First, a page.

- After the game was originally released on the PS2 in all regions, it was ported to the Xbox with a litany of new features and a few other changes that will be detailed below. The Japanese version of the game uses the "Fatal Frame" series name instead of 零～zero～.
- Another re-release of the PS2 version from the Best series was issued for the first three games in anticipation of the fourth game for the Wii console.
- There are differences in unlock conditions between the Asian and worldwide releases.
- The Xbox version contains additional notes and diaries, a new "Fatal" difficulty level with a new boss and a new ending ("Photograph") attached, extra costumes, and a few more hidden ghosts. The numeric puzzle dials were also changed from Japanese kanji to Roman numbers.
- Only the PS2 version of Fatal Frame will result in a Miku Monster for Monster Rancher 4.
Based on a True Story?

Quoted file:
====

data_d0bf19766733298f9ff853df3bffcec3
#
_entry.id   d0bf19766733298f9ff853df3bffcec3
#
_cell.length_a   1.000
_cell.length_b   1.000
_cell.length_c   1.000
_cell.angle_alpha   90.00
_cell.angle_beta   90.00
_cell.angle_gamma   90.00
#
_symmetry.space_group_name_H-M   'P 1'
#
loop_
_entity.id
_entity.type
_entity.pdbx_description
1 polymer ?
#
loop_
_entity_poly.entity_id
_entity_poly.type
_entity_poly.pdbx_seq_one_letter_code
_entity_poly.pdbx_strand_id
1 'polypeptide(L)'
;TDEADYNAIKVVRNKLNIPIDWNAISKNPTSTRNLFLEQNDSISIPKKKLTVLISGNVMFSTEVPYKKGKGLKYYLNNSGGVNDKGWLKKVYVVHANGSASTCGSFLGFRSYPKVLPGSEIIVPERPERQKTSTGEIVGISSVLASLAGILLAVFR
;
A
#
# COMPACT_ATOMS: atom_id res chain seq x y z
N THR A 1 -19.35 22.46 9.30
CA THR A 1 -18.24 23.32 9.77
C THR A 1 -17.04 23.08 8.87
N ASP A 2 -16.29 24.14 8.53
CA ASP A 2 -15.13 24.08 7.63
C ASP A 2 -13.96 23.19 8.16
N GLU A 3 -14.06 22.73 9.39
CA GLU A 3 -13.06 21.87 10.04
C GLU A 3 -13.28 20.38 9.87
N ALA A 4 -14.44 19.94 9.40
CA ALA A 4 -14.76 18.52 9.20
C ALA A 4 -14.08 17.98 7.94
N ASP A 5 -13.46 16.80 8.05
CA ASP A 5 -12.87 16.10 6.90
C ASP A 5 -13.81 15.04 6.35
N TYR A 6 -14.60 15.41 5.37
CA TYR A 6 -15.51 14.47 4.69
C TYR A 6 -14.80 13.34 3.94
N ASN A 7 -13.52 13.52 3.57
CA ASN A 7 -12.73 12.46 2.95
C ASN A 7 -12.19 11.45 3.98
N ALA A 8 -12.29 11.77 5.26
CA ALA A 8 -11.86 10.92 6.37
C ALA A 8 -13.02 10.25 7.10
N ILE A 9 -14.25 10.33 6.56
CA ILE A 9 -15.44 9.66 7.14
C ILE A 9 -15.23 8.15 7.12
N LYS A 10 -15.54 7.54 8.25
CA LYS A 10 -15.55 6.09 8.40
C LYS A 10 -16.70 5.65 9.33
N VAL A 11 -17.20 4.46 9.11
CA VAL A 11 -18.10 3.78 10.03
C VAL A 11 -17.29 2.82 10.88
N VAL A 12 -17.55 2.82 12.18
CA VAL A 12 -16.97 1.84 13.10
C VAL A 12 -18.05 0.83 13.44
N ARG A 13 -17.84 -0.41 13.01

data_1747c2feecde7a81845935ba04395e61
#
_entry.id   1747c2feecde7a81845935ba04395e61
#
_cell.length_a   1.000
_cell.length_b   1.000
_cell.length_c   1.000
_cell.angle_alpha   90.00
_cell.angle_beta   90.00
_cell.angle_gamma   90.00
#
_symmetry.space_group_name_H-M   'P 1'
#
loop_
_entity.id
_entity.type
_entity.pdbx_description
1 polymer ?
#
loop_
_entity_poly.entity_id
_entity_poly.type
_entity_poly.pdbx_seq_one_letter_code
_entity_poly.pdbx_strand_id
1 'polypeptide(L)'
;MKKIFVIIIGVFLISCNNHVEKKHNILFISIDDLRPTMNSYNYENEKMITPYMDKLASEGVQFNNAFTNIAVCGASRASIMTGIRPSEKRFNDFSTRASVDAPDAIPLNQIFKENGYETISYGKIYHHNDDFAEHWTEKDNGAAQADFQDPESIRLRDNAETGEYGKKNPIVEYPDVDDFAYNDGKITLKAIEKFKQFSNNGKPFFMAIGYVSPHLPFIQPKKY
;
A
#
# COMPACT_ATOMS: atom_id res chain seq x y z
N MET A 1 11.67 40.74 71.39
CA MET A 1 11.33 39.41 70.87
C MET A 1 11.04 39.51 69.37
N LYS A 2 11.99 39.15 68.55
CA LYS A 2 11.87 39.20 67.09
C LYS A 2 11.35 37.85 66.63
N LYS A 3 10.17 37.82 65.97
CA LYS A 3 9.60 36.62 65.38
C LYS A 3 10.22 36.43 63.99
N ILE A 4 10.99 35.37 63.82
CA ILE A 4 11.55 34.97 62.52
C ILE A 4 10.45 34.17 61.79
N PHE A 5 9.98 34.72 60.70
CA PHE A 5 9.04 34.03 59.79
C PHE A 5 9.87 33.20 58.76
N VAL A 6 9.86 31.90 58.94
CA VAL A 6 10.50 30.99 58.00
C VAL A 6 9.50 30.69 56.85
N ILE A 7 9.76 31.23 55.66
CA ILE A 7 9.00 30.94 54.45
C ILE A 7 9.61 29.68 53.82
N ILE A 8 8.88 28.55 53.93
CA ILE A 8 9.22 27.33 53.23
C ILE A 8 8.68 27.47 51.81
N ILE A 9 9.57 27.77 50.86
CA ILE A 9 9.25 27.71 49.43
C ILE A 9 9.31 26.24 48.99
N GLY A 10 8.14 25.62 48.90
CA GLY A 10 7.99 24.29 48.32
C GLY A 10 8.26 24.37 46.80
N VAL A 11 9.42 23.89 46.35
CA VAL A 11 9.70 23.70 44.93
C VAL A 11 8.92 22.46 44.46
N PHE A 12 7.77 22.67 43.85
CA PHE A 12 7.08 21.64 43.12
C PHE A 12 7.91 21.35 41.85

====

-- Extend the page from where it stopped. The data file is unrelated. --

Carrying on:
- Main article: Based on a true story?
When Fatal Frame was released to the US & Europe (as well as the subsequent Xbox release to all regions), the tagline "based on a true story" was added to the cover. This caused a huge debate—that continues to this day—over what events (if any) in the game are actually factual. Taken from Tecmo's official press release concerning the issue: "The game’s frightening story is based upon two Japanese folk tales, both originating from the rural mountainous regions of the country."
Suggested Inspired Sources
- Ringu — while Kikuchi has continuously discounted any relation/inspiration to Ringu, Makoto Shibata has credited the movie's infamous 'ending scene' as inspiration for the up close and personal fighting style of the series.
- Tsuyama Massacre in Kaio Village near Tsuyama in Okayama, Japan (suggested by fans).
- Tōno Monogatari — stories by Kunio Yanagita, one includes a house that appears randomly in the forest (suggested by fans).
- Otogiriso — a PS1 game series that has similar themes to the first Fatal Frame. The movie inspired by this videogame has often been confused as being inspired by Fatal Frame.